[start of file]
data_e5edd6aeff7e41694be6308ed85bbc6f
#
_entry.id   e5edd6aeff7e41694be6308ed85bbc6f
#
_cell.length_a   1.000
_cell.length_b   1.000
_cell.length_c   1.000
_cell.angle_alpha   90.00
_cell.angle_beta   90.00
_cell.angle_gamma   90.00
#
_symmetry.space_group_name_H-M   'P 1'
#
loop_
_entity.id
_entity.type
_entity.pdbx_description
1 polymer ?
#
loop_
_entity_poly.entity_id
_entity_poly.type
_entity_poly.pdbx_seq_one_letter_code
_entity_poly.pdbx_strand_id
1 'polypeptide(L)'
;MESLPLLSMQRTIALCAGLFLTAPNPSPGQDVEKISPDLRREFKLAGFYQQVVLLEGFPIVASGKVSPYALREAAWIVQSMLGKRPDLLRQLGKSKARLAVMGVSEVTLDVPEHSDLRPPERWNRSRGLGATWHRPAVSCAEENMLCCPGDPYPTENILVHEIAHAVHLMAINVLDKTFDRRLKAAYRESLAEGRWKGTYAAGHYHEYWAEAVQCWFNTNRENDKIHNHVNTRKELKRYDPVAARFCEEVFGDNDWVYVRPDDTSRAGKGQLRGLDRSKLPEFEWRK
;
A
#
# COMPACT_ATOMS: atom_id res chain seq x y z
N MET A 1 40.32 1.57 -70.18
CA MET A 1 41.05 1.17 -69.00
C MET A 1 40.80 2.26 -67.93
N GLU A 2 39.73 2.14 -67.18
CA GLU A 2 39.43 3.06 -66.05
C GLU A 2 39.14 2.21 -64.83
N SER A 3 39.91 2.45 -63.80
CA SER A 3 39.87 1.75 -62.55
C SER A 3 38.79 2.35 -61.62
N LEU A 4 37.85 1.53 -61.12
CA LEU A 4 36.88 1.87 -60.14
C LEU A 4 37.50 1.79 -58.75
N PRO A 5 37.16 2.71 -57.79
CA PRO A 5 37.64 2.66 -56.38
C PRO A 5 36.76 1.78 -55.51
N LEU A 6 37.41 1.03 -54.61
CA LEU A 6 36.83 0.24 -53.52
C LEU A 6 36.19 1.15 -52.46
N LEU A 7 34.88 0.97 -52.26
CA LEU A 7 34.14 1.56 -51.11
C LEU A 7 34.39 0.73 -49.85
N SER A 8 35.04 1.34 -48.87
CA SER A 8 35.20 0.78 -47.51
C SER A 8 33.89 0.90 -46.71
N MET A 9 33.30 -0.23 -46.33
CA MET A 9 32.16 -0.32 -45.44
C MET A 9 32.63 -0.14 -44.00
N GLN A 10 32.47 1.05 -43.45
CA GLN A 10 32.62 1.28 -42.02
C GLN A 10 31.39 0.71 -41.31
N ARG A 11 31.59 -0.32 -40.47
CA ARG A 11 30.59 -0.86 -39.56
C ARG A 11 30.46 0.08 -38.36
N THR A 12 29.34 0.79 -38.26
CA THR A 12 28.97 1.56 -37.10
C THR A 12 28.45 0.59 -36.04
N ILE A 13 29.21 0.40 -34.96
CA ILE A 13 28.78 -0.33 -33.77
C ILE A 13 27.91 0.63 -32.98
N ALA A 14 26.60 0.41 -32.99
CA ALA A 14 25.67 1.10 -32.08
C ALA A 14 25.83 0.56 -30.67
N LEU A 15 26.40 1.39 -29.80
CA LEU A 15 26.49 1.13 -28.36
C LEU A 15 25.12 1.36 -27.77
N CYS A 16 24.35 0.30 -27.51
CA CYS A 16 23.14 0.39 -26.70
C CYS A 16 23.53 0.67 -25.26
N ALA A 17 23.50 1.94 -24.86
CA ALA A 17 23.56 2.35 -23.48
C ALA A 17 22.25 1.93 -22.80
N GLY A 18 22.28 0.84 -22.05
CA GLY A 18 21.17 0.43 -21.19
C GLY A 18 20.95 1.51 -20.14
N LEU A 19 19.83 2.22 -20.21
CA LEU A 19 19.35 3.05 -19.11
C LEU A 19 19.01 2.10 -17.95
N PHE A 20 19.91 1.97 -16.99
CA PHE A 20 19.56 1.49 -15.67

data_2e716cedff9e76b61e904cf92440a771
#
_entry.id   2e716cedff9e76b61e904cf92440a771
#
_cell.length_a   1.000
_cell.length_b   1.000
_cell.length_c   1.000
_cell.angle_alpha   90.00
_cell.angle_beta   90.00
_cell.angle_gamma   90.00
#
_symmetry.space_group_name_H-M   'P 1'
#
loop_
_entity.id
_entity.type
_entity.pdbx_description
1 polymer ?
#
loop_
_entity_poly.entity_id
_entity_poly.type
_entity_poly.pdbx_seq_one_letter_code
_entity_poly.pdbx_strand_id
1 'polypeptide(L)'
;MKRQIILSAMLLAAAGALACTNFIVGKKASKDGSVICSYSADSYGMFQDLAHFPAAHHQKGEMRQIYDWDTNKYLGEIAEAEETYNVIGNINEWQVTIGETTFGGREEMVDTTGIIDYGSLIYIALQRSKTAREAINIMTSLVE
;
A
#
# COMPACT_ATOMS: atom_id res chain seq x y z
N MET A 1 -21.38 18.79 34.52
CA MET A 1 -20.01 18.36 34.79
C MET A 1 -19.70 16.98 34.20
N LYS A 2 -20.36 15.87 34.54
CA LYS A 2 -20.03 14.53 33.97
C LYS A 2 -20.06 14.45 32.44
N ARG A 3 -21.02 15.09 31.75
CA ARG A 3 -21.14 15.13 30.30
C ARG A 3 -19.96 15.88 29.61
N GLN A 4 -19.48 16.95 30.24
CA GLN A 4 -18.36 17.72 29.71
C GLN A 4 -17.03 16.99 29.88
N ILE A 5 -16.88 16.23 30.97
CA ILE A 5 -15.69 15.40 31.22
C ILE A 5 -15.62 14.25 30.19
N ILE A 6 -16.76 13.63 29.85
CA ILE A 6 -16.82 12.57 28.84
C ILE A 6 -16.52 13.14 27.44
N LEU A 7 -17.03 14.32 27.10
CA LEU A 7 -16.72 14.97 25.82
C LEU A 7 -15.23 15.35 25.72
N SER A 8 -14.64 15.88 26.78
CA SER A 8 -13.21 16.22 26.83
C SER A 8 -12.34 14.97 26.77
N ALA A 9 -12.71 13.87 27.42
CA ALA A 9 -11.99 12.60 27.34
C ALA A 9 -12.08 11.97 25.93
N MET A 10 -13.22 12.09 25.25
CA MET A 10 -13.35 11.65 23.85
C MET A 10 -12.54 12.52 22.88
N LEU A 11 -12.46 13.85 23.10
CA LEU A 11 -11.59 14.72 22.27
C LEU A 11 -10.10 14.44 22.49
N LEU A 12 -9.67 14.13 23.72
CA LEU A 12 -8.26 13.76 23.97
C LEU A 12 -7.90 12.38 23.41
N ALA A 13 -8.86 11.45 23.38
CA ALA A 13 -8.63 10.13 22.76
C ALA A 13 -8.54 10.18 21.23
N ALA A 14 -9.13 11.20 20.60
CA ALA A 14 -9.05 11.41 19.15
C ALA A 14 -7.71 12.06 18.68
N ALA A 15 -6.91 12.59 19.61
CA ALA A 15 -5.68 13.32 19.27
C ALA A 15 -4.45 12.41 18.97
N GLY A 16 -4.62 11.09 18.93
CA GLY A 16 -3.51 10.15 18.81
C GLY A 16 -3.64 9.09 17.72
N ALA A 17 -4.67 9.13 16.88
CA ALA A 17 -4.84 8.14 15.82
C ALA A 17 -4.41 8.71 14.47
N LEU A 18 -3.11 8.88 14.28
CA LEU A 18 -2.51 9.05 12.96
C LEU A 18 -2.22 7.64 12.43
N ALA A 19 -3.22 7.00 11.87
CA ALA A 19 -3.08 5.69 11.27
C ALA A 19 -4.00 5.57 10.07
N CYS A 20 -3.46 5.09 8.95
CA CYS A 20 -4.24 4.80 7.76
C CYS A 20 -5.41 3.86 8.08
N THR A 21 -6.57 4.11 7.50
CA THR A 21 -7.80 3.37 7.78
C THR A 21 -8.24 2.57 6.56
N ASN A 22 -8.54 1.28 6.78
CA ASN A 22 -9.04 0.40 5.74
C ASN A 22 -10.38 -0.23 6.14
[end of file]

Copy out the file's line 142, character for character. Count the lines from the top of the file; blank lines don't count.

CA SER A 8 -13.21 16.22 26.83